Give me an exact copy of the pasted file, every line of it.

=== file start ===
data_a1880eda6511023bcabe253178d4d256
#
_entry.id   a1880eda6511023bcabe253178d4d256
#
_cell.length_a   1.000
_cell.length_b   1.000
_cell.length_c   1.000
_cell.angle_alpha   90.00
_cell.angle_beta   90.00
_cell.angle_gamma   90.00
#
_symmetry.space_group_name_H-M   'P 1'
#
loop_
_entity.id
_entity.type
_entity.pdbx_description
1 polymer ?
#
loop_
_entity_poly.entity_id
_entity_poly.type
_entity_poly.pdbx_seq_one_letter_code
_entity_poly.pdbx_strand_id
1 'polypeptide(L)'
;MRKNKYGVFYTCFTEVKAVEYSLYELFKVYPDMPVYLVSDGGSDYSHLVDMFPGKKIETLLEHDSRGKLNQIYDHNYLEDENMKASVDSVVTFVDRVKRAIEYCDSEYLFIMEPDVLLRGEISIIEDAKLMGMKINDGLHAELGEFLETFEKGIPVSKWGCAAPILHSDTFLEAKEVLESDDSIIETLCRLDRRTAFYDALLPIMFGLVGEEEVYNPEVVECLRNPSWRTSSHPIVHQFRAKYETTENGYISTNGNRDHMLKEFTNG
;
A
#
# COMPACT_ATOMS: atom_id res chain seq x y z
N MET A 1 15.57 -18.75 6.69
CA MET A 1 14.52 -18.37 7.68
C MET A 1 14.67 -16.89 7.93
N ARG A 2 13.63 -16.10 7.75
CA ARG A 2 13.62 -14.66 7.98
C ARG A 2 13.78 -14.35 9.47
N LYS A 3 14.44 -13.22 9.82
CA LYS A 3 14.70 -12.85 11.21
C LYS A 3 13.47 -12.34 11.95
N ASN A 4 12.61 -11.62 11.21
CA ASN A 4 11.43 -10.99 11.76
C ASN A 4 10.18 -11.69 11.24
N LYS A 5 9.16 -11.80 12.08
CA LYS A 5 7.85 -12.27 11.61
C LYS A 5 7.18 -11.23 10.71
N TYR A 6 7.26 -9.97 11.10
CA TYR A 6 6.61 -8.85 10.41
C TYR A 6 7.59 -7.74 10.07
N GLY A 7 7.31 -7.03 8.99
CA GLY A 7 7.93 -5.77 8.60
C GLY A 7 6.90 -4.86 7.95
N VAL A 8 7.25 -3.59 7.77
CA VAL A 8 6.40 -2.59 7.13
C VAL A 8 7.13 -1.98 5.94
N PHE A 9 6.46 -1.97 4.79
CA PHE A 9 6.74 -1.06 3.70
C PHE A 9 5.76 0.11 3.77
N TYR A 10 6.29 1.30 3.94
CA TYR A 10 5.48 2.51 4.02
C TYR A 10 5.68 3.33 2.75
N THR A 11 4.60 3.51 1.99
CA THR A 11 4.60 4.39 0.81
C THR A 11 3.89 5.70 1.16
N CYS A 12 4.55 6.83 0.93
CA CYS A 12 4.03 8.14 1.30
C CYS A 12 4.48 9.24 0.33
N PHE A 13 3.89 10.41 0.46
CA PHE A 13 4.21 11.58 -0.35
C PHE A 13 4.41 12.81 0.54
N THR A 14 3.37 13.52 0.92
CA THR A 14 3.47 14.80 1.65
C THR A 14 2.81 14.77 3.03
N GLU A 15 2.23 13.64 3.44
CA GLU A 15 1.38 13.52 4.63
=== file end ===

data_a1880eda6511023bcabe253178d4d256
#
_entry.id   a1880eda6511023bcabe253178d4d256
#
_cell.length_a   1.000
_cell.length_b   1.000
_cell.length_c   1.000
_cell.angle_alpha   90.00
_cell.angle_beta   90.00
_cell.angle_gamma   90.00
#
_symmetry.space_group_name_H-M   'P 1'
#
loop_
_entity.id
_entity.type
_entity.pdbx_description
1 polymer ?
#
loop_
_entity_poly.entity_id
_entity_poly.type
_entity_poly.pdbx_seq_one_letter_code
_entity_poly.pdbx_strand_id
1 'polypeptide(L)'
;MRKNKYGVFYTCFTEVKAVEYSLYELFKVYPDMPVYLVSDGGSDYSHLVDMFPGKKIETLLEHDSRGKLNQIYDHNYLEDENMKASVDSVVTFVDRVKRAIEYCDSEYLFIMEPDVLLRGEISIIEDAKLMGMKINDGLHAELGEFLETFEKGIPVSKWGCAAPILHSDTFLEAKEVLESDDSIIETLCRLDRRTAFYDALLPIMFGLVGEEEVYNPEVVECLRNPSWRTSSHPIVHQFRAKYETTENGYISTNGNRDHMLKEFTNG
;
A
#
# COMPACT_ATOMS: atom_id res chain seq x y z
N MET A 1 15.57 -18.75 6.69
CA MET A 1 14.52 -18.37 7.68
C MET A 1 14.67 -16.89 7.93
N ARG A 2 13.63 -16.10 7.75
CA ARG A 2 13.62 -14.66 7.98
C ARG A 2 13.78 -14.35 9.47
N LYS A 3 14.44 -13.22 9.82
CA LYS A 3 14.70 -12.85 11.21
C LYS A 3 13.47 -12.34 11.95
N ASN A 4 12.61 -11.62 11.21
CA ASN A 4 11.43 -10.99 11.76
C ASN A 4 10.18 -11.69 11.24
N LYS A 5 9.16 -11.80 12.08
CA LYS A 5 7.85 -12.27 11.61
C LYS A 5 7.18 -11.23 10.71
N TYR A 6 7.26 -9.97 11.10
CA TYR A 6 6.61 -8.85 10.41
C TYR A 6 7.59 -7.74 10.07
N GLY A 7 7.31 -7.03 8.99
CA GLY A 7 7.93 -5.77 8.60
C GLY A 7 6.90 -4.86 7.95
N VAL A 8 7.25 -3.59 7.77
CA VAL A 8 6.40 -2.59 7.13
C VAL A 8 7.13 -1.98 5.94
N PHE A 9 6.46 -1.97 4.79
CA PHE A 9 6.74 -1.06 3.70
C PHE A 9 5.76 0.11 3.77
N TYR A 10 6.29 1.30 3.94
CA TYR A 10 5.48 2.51 4.02
C TYR A 10 5.68 3.33 2.75
N THR A 11 4.60 3.51 1.99
CA THR A 11 4.60 4.39 0.81
C THR A 11 3.89 5.70 1.16
N CYS A 12 4.55 6.83 0.93
CA CYS A 12 4.03 8.14 1.30
C CYS A 12 4.48 9.24 0.33
N PHE A 13 3.89 10.41 0.46
CA PHE A 13 4.21 11.58 -0.35
C PHE A 13 4.41 12.81 0.54
N THR A 14 3.37 13.52 0.92
CA THR A 14 3.47 14.80 1.65
C THR A 14 2.81 14.77 3.03
N GLU A 15 2.23 13.64 3.44
CA GLU A 15 1.38 13.52 4.63